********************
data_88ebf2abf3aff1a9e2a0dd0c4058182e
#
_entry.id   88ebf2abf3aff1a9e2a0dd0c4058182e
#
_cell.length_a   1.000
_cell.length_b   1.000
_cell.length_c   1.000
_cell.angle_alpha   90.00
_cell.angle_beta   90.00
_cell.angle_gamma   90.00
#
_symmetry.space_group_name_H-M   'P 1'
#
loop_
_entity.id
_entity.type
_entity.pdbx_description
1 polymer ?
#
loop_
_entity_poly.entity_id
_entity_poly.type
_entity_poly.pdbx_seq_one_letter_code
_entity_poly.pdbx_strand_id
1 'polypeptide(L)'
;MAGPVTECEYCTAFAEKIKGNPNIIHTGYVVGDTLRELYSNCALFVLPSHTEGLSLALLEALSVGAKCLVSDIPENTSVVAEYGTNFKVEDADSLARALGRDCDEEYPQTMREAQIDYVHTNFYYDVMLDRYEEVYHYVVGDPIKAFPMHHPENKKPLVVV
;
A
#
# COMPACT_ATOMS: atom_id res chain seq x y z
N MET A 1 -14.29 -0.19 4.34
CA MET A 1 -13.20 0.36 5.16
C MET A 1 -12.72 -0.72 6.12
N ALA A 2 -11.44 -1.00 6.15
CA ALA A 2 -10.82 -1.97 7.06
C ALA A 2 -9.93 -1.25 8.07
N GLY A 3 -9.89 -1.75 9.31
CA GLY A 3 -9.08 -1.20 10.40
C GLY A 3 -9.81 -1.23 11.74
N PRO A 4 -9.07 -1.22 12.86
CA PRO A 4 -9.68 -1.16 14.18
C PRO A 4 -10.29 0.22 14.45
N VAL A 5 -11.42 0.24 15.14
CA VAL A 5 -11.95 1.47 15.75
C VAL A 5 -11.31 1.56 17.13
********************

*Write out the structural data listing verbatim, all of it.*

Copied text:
data_88ebf2abf3aff1a9e2a0dd0c4058182e
#
_entry.id   88ebf2abf3aff1a9e2a0dd0c4058182e
#
_cell.length_a   1.000
_cell.length_b   1.000
_cell.length_c   1.000
_cell.angle_alpha   90.00
_cell.angle_beta   90.00
_cell.angle_gamma   90.00
#
_symmetry.space_group_name_H-M   'P 1'
#
loop_
_entity.id
_entity.type
_entity.pdbx_description
1 polymer ?
#
loop_
_entity_poly.entity_id
_entity_poly.type
_entity_poly.pdbx_seq_one_letter_code
_entity_poly.pdbx_strand_id
1 'polypeptide(L)'
;MAGPVTECEYCTAFAEKIKGNPNIIHTGYVVGDTLRELYSNCALFVLPSHTEGLSLALLEALSVGAKCLVSDIPENTSVVAEYGTNFKVEDADSLARALGRDCDEEYPQTMREAQIDYVHTNFYYDVMLDRYEEVYHYVVGDPIKAFPMHHPENKKPLVVV
;
A
#
# COMPACT_ATOMS: atom_id res chain seq x y z
N MET A 1 -14.29 -0.19 4.34
CA MET A 1 -13.20 0.36 5.16
C MET A 1 -12.72 -0.72 6.12
N ALA A 2 -11.44 -1.00 6.15
CA ALA A 2 -10.82 -1.97 7.06
C ALA A 2 -9.93 -1.25 8.07
N GLY A 3 -9.89 -1.75 9.31
CA GLY A 3 -9.08 -1.20 10.40
C GLY A 3 -9.81 -1.23 11.74
N PRO A 4 -9.07 -1.22 12.86
CA PRO A 4 -9.68 -1.16 14.18
C PRO A 4 -10.29 0.22 14.45
N VAL A 5 -11.42 0.24 15.14
CA VAL A 5 -11.95 1.47 15.75
C VAL A 5 -11.31 1.56 17.13